Wooden pallets have become a very popular source for upcycling projects over the last few years. If you go to Pinterest, you can find tonnes of upcycling projects involving pallet wood. From coffee tables and garden sofas to shelves pallet beds, accent walls, ideas for garden beds, even bars, and wine racks. It seems like whatever comes to mind, you can build from pallets.
You like the idea of upcycling pallets but, at the same time, may wonder what the best way to get started is. In this article, I’d like to tell you about how to prepare pallets for upcycling projects so you can do it safely and achieve great results.
Where to find pallets
To start, you first have to get your hands on some pallet wood. The easiest way is to go to your local hardware or garden stores and ask. Other places that you can find used pallets include residential construction sites, newspaper delivery, and distribution centers.
Craig’s list or pallet Facebook groups are also a great way to source pallets for projects. Whatever the way just make sure you ask first. Don’t assume that a pile of pallets that you’ve found is free for you to take.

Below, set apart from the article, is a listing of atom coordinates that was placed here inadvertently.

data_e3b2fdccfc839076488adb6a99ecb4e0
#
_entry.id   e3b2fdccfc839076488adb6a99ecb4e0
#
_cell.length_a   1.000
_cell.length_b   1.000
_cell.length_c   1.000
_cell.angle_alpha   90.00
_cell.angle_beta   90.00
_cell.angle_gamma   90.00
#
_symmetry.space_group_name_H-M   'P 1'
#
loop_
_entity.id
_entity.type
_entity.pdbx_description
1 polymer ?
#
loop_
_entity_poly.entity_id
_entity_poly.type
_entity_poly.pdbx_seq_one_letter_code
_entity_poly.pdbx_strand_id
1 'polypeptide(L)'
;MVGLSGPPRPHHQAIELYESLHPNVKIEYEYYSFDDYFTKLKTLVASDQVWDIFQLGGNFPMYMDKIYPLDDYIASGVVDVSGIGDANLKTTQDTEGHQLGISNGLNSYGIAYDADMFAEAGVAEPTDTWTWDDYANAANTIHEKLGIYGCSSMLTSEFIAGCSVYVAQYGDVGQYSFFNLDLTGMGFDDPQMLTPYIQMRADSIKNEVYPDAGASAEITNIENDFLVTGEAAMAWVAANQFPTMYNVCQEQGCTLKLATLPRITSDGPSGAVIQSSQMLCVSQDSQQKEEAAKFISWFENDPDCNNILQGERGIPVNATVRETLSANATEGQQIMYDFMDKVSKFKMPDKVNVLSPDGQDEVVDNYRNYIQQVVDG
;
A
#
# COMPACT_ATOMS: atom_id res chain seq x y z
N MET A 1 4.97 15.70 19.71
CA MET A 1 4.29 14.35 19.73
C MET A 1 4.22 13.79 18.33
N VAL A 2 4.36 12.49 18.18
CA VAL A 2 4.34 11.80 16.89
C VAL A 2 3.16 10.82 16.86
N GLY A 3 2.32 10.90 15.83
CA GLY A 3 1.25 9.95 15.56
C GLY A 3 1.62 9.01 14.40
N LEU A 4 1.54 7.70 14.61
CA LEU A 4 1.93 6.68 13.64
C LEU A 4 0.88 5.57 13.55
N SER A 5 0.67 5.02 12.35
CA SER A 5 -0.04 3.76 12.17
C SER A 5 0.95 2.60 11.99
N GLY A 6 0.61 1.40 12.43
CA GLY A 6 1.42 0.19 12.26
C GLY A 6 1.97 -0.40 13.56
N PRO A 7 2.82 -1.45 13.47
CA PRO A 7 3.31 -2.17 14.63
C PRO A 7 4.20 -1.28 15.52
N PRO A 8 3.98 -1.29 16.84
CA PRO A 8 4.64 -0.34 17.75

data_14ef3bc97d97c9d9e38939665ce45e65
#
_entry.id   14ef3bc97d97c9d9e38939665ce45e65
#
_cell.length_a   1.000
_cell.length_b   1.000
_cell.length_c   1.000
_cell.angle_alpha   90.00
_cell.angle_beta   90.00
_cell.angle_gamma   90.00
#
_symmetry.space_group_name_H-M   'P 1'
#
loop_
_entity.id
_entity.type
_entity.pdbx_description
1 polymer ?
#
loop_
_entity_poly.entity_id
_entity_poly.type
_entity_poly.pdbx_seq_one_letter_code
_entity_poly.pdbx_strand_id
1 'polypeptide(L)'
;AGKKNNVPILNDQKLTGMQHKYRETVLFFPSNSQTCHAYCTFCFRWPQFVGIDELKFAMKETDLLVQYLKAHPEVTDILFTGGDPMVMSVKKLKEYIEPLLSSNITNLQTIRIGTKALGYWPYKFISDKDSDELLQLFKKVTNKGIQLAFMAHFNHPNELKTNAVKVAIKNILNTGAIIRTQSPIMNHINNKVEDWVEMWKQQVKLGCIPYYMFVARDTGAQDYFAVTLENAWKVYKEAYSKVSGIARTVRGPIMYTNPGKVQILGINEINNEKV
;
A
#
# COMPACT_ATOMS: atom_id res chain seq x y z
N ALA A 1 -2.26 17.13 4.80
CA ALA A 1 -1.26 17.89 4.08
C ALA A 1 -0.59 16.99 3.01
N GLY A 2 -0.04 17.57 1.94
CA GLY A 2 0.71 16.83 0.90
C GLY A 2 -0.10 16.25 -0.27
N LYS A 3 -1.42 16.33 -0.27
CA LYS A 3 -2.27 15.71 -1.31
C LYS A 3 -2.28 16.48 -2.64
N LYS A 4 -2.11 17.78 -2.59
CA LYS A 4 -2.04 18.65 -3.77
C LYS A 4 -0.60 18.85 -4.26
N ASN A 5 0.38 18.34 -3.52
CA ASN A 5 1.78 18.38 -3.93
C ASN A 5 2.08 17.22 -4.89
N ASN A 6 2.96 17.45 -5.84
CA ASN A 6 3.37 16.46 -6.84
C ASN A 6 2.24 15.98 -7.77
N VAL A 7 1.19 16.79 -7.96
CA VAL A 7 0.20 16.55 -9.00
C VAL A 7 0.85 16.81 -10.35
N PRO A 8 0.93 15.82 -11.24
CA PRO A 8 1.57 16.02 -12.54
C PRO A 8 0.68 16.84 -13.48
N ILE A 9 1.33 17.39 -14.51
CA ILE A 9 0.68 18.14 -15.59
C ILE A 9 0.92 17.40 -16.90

Pallet safety- How to choose the best ones for upcycling
Before you start any pallet upcycling project, you must(!) make sure that they are safe to use. Because of their nature and purpose i.e., use for transportation of goods, some of them come in contact with toxic chemicals or are treated with one to get rid of insects and fungi.
So how to make sure the ones you’ve picked are safe?
You have to look for stamps and treatment codes. They will tell you if a pallet has been treated with chemicals or not and where it comes from.
There is an exception to this rule. Pallets used for national shipping i.e., not used for international transport, don’t have to have any stamps or codes as they mostly heat treated.
But I advise caution, and it’s best to check their origin if possible.
What should you look for?
IPPC stamp – it’s a seal of approval for pallets used internationally. If your pallet comes from abroad and lacks this stamp, it’s best to assume that it’s not safe and don’t use it.
- HT – heat-treated- safe to use
- MB – chemically treated with methyl bromide- not safe!
Bromomethane, commonly known as methyl bromide, is a broad-spectrum pesticide used to control pest insects, nematodes, weeds, pathogens, and rodents. In the U.S., methyl bromide has been used in agriculture, primarily for soil fumigation, as well as for commodity and quarantine treatment, and structural fumigation.
This chemical is very dangerous to human health, and any kind of exposure should be avoided.
- DB – debarked
- KD – kiln-dried
Here you can find different types of code treatments explained in more detail and what they mean.
What about colored pallets?
These are own by shipping companies, and while not chemically treated are usually used for international shipping, so are controversial. Besides, they’re the property of shipping companies, so they’re not free to use.